Kurt Vonnegut, the late American science fiction writer, served in the U.S army in World War II, was captured and imprisoned by the German army in Dresden, and therefore witnessed the fire-bombing of that city by the Allies in February 1945. Slaughterhouse 5 is the book he felt compelled to write about this massacre, being turned as he said into a figurative “pillar of salt” in its aftermath. It is also his rejection of war of any kind in its entirety, and should be considered a classic “anti-war” book, as well as a testimony to the bombing of civilian innocents in Dresden.
Despite the subject matter, this is written in his usual humorous and slightly anarchic style, with a time-travelling plot device thrown in for good measure. As mentioned there is humour here, but it is usually sad humour – jaded laughter at the workings of the world, almost. The plot revolves around the semi-autobiographical character Billy Pilgrim, a one-time wet-nosed young kid thrown into the cauldron of WW II’s European killing fields. Billy is experiencing time-travel phenomenon’s, and is the sometimes “guest” of the Tralfamadorians, an alien race. Despite the novel jumping between various time periods, it does not lose any plot consistency or coherency, and in fact it all comes together brilliantly at the end.
Kurt seems very cynical in this book, particularly regarding the futility and cruelty of war, but also about life in general. The character of Mary O’Hare, to whom the book is dedicated, has an excellent cameo, chastising Billy and other veterans for pretending to be tough hard-asses about their time spent in the war, and therefore glorifying it, despite the reality being that they were “babies” throughout it. He agrees to call his war memoirs “The Children’s Crusade” in acceptance of her point.
He employs a very effective and subtle literary device throughout the novel, which assumes a haunting quality by the novel’s end. It it pure genius, and I notice D.B.C Pierre does something similar in Lights Out in Wonderland. This is Billy’s use of the phrase “So it goes”. This utterance is Billy’s response to everything of note that happens in life, such as a friend dying – “So it goes”. Birds still sing after a massacre – “So it goes”. This becomes heart-breaking as the novel approaches its climax, for example the harmless and helpful English soldier shot for “stealing” a tea-pot, when he had seemingly survived the war – “So it goes”. Or “Maori Billy” dying of the dry-heaves after emerging from the corpse mines in Dresden – “So it goes”.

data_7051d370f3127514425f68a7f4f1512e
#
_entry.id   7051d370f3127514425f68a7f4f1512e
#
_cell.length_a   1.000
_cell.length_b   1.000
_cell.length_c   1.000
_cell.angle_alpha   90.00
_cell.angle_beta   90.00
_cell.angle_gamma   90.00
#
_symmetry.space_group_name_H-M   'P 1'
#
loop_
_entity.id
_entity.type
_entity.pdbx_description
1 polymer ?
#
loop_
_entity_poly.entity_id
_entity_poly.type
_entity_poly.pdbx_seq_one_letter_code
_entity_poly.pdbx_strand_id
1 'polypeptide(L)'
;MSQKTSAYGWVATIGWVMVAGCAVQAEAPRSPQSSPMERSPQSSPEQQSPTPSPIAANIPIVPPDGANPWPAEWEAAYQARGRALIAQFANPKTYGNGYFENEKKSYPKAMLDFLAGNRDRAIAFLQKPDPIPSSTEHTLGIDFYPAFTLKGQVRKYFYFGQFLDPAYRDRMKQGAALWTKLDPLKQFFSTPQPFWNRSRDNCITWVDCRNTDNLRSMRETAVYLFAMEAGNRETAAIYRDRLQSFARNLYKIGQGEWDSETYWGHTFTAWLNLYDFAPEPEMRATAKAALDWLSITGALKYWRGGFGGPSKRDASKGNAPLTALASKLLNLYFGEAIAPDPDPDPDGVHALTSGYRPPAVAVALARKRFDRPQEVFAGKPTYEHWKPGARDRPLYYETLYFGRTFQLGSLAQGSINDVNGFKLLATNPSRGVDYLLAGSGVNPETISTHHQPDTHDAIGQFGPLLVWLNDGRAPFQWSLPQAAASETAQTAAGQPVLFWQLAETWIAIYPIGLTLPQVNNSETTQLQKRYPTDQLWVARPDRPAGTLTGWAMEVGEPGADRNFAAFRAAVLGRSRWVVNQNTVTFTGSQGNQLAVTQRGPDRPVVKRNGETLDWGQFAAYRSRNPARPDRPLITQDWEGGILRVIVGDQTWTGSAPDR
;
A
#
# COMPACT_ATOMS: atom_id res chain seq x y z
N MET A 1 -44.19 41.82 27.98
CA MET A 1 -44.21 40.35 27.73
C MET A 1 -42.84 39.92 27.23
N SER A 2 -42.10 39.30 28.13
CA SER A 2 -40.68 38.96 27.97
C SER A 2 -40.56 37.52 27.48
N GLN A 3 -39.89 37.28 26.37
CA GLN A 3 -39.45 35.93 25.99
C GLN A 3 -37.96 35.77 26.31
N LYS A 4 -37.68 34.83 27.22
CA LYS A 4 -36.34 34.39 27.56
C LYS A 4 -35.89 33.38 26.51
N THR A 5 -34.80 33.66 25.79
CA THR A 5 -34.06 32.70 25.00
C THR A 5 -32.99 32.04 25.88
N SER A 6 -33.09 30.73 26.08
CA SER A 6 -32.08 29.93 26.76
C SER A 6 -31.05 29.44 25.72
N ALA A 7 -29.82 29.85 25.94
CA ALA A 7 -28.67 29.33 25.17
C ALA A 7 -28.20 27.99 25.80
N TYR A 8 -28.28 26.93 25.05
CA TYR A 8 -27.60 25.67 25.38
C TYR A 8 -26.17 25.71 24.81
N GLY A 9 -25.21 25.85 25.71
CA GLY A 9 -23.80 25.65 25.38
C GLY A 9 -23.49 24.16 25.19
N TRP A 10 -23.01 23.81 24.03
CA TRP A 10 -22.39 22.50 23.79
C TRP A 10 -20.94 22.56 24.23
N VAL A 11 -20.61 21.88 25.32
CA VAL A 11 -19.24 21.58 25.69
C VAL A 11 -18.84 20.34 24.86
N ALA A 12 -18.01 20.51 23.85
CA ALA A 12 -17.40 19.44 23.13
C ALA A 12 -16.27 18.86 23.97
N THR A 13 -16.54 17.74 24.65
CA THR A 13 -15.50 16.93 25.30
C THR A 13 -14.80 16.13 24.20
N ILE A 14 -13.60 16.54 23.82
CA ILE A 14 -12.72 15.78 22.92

The descriptions here of the effects and deaths in the Dresden fire-bombing are tragic in the extreme, and deserve to be read. They will sadden and shock you, and the sense of injustice of it all will swamp you, especially when you realize that the massive fire-bombing committed by the Allies was against a civilian city of no military significance what-so-ever. It was a Hiroshima-style show of force and vengeance on a defenseless populace. But, so it goes. Particularly chilling to me was the burning alive of the teenage girls who were bathing, and their screams – so it goes. Also, the corpse mines I mentioned above, and just the sheer number of people killed, and in such a horrible way.
I suspect this novel was somewhat cathartic for Kurt Vonnegut, and indeed he alludes to the fact that he felt compelled to write about what happened. Perhaps he found some peace after doing so, as in various places throughout the book the prayer (Kurt was an atheist) “God grant me the Serenity to accept the things I cannot change, Courage to change the things I can, and the Wisdom to know the difference” appears. Billy (Kurt) finally realises that he “could not change the past, the present and the future”, and this gives him a modicum of peace. It seems that Kurt (Billy) also had the courage and wisdom to do what he could about Dresden – he wrote this amazing testimony.